In complex analysis the number of windings can be measured by taking the line integral of a branch of the logarithm along the curve (assuming that it is piecewise differentiable). No matter what the curve, this integral will be an integer multiple of 2 pi and is the total angle that the curve traces around the center of the annulus. This integer is called the winding number of the curve. If I wind around twice then I integrate twice and get twice the winding number. If I wind backwards I get negative the integral and negative the winding number. Two curves are homologous if the integral of the log is the same. A curve is homologous to zero if the integral of the log is zero."

So I guess log is defined in the region R whenever the winding number about a point
not in R is zero. Then the integral dz/z is zero , and so it is independent of path, which
I understand to be equivalent to the log being defined/definable, i.e., that the integral
of dz/z around any curve is zero, and so is independent of path.

Wofsy Wrote:

"I believe that the idea of homology began with this example because people realized that line integrals of holomorphic functions depend only on the homology of the curve and not on the specific path that it traverses. A function that is holomorphic in some region of the plane (possibly with many holes in it) will have integrals that depend only on the number of times that the curve winds around the holes. This winding count is the homology class of the curve."

But there seems to be an issue of homotopy here too, right?. If curves C_1, C_2 contained
in R have the same winding number about points in C-R , and (it follows that )C_1 and C_2 are homotopic, and the homotopy takes place entirely in R (I think this property has the weird name of R being "semilocally simply-connected" ), then, for any f holomorphic in the region we have:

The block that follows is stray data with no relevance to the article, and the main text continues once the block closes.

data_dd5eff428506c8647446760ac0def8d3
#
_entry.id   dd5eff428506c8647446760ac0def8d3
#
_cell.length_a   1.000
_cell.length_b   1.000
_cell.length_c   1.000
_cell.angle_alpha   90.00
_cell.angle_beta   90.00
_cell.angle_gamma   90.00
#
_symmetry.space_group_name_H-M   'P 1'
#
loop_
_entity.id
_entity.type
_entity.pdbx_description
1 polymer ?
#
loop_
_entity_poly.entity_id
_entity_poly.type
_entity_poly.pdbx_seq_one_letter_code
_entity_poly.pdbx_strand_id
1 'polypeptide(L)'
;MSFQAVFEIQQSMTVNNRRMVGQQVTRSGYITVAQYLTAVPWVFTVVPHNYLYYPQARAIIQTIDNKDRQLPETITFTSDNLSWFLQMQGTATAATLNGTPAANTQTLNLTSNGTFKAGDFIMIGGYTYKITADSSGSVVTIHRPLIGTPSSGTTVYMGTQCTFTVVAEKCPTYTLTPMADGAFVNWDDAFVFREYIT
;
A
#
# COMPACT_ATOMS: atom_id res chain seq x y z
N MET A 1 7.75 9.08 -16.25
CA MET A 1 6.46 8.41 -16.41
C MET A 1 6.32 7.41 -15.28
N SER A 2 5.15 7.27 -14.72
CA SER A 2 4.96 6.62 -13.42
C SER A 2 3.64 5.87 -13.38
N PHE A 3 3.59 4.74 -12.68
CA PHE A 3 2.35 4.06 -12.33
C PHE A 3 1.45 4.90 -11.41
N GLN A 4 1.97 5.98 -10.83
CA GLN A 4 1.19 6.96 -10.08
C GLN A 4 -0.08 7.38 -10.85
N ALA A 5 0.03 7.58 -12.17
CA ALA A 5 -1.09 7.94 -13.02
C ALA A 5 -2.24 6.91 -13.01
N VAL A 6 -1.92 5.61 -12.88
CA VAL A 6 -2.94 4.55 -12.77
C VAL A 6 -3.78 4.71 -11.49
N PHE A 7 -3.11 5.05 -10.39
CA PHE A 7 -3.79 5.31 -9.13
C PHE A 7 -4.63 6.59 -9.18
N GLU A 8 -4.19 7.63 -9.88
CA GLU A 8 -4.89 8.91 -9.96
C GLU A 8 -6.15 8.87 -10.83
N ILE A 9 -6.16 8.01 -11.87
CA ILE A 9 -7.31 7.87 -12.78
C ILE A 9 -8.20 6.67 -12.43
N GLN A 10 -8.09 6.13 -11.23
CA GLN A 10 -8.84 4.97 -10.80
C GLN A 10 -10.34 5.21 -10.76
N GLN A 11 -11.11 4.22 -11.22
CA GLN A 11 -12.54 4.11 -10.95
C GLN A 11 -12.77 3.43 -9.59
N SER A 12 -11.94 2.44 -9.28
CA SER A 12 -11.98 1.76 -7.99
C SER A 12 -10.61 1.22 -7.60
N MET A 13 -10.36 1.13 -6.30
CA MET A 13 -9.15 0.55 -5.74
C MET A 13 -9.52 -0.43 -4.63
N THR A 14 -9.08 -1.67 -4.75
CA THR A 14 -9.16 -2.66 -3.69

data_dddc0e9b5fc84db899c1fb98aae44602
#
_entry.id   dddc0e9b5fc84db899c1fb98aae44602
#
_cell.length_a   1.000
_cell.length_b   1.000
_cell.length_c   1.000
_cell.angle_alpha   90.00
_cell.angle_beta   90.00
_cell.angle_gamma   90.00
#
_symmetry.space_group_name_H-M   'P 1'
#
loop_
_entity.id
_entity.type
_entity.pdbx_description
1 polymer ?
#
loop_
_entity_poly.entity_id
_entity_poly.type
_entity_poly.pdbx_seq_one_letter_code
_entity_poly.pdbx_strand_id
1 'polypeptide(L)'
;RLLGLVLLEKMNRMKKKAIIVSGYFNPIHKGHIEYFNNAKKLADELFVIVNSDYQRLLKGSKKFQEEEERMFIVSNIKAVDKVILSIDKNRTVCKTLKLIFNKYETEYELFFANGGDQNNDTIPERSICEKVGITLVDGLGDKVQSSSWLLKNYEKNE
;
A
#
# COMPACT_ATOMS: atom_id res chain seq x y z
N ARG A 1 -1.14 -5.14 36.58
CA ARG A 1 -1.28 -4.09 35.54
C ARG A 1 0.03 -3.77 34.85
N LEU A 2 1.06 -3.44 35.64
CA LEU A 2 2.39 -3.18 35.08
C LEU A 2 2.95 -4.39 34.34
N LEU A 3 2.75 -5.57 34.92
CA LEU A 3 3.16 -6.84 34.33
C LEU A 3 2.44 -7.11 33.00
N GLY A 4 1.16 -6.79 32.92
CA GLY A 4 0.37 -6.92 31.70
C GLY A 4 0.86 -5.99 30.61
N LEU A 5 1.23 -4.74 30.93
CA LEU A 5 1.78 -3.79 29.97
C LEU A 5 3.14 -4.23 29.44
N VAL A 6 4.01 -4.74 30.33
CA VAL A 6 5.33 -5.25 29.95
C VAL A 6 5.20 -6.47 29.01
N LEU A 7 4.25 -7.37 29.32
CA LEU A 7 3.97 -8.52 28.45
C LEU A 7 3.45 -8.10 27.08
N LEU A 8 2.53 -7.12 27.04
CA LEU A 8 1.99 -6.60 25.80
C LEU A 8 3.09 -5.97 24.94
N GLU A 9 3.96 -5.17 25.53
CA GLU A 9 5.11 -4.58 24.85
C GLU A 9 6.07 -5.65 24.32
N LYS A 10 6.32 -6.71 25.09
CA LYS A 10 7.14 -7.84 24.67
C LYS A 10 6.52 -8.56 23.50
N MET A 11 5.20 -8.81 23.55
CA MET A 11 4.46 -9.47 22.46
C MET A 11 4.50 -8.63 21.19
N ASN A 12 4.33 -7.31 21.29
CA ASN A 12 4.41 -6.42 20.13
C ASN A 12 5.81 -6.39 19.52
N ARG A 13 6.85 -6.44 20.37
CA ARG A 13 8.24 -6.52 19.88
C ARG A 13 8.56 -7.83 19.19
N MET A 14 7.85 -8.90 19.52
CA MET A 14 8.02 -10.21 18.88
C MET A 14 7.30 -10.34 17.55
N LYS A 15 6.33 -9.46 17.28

Int_C_1 f(z)dz =Int_C_2 f(z)dz

uniqueness of smooth structures for dimensions less than or equal to 3. Here are
the refs:

i) E. Moise: "Geometric Topology in Dimensions 2 and 3". Springer-Verlag, N.Y, 1977

ii) J. Munkres " Obstructions to the smoothing of piecewise differentiable
homeomorphisms." Annals of Math., 72:521-554 , 1960.

16. Mar 27, 2009

### wofsy

Re: Surface representative of homology class. Sorry for previous

I have to apologise. I mispoke about the log. The winding number is defined by the integral of dz/z-a where a is chosen in the center of the annulus. This integral's value is the difference in the two values of the log as the curve winds on its Riemann surface. dz/z-a is holomorphic in the annulus.

Second. Homotopy and homology are not the same. While it is true that a region of the plane is simply connected iff its first Z homology is zero there are spaces where this is not true. Further, in the plane some regions do not have an abelian fundamental group. In these regions number of times a curve winds around the holes does not determine the homotopy class. It is also the order in which it winds around the holes. In homology the order doesn't matter. Notice that the order doesn't matter for line integrals either.